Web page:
Fresh from the Field: 1969 Nissan Patrol

Post-WWII, everyone wanted in on the success and notoriety of the Willys Jeep. Toyota had their Land Cruiser, England had the Land Rover…Mitsubishi and Mahindra even licensed the actual Willys design and bits of tooling. Today we have Nissan’s foray into the light offroader space, a 1969 Nissan Patrol. This second-generation, short-wheelbase, 60-series model has a metal hardtop, four seats, a manual transmission, and refrigerator-style rear doors. You can find this Patrol for sale here on the Missoula craigslist for $7,500. Special thanks to Boot for letting us know about this one.

It’s not in the best of shape but looks relatively complete. Case in point: rust. My first car was a 1995 Wrangler YJ, and I only had it for a month because the rust was so bad the front leaf springs weren’t actually connected to anything. This is a common thing not only in the Jeeping community but pretty much all offroading communities. Frame rot is widespread when you use untreated steel and body-on-frame construction. This does have rust, but it doesn’t look to be anything worse than surface-level. The actual, structural metal is fine, so that’s pretty fantastic. That said, it is everywhere. Call it what it is: patina, and you’re gonna have a great time.

The interior is basic, par for the course for a vehicle made primarily for utility. You have seats, a steering wheel, three pedals, a couple of gear shifts, and enough gauges to get you down the road safely with no superfluous razzle-dazzle. This example has parallel-mounted fold-down rear seats, which is pretty cool. Though the truck only has four seats, you could probably fit at least six people in it, which is really cool given its relatively compact roughly ninety-inch wheelbase.

The seller doesn’t include any images under the hood, but if the Wikipedia article is to be believed, there’s a Nissan P 3.9 liter inline-six overhead valve gasoline engine producing about 145 horsepower, mated to a four-speed manual and two-speed transfer case with part-time four-wheel drive. Honestly, this truck is about as complicated as a hammer, so a full resto-mod is probably doable by the typical shadetree mechanic. Lift kit, bigger tires, winch, the whole nine yards. This is basically a blank slate for the buyer to do with as they please. Honestly, though, if given the opportunity with a vehicle like this, I’d keep it as stock as possible and try to bring it back to like-new condition. To each their own, though, and all that matters is that you enjoy what you do with it.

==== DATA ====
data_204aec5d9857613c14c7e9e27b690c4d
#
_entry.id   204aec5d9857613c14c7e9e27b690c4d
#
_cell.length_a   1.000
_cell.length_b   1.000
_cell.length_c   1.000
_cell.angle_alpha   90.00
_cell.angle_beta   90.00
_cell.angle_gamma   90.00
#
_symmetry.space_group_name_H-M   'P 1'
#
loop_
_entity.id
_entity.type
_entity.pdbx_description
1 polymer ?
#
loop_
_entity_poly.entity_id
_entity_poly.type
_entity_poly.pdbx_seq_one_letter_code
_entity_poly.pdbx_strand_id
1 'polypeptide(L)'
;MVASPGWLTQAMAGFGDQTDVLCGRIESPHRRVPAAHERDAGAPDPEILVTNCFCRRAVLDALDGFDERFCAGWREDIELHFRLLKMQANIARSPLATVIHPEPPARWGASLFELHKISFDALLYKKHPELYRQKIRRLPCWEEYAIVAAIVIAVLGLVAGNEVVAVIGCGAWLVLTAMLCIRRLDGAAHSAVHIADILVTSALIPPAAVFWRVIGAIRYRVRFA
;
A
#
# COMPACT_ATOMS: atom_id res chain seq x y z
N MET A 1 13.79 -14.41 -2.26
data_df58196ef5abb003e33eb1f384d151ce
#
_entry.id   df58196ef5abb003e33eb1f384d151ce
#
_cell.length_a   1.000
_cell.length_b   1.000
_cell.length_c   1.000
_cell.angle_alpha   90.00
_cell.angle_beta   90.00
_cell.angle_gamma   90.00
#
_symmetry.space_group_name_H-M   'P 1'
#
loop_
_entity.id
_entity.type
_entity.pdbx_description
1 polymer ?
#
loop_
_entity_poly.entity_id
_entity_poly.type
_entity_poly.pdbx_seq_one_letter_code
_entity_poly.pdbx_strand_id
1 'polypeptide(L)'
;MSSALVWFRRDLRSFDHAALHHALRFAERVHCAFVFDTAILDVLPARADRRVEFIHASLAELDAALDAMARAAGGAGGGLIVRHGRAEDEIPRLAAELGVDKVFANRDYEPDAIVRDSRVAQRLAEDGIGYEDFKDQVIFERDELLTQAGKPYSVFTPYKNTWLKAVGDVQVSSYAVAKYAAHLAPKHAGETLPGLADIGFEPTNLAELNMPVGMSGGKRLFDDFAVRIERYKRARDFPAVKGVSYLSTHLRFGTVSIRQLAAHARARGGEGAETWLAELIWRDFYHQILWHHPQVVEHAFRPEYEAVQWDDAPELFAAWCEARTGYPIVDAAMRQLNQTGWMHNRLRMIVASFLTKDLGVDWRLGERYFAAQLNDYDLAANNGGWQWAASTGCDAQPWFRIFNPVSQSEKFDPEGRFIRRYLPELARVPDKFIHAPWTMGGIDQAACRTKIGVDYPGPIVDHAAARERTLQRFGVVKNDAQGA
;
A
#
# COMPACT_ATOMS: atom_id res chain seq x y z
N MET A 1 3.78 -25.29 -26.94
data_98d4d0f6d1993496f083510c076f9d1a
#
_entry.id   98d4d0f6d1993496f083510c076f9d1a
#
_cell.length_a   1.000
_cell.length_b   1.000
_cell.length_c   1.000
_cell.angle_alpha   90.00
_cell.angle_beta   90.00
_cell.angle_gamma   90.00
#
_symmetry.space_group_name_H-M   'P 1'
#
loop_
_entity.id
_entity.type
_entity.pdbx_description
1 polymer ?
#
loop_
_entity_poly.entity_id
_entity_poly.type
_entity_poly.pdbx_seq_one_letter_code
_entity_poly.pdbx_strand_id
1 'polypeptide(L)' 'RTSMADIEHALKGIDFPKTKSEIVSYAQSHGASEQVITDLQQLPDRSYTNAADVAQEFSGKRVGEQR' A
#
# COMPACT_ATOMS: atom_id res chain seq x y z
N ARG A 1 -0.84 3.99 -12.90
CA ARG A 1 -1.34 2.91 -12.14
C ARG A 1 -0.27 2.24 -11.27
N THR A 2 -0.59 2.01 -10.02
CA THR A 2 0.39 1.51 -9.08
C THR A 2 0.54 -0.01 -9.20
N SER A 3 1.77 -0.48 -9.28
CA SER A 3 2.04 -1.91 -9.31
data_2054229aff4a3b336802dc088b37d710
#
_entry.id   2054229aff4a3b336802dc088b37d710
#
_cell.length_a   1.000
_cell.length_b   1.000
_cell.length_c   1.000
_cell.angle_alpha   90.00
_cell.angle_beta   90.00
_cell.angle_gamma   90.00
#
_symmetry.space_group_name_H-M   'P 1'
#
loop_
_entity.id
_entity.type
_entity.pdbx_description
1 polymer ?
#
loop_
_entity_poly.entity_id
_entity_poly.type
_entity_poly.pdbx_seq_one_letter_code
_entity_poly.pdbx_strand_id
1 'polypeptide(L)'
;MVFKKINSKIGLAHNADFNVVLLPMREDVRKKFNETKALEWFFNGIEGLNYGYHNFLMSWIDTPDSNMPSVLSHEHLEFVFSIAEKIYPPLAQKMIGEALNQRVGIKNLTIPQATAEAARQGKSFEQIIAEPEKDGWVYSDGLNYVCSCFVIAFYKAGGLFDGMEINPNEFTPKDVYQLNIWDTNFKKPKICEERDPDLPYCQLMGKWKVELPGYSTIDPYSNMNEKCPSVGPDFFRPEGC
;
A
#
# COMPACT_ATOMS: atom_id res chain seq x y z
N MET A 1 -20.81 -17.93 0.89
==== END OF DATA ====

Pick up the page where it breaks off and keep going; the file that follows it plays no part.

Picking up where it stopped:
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  1. butchb

    I had two of these come through the yard back in the 90’s. Fun little rigs geared low enough to take you off road. But, they had so little spring travel that it took only the smallest ditch to put one wheel up in the air.

  2. Steve Brown

    I have wanted one of these for a long time and almost pulled the trigger on a project level (worse than this) last year. The big issue is parts availability. There is an enthusiast community who can assist, but many pieces are hard to come by if they need replaced.

    Like 1
  3. t-bone BOB

    Located in Florence, MT

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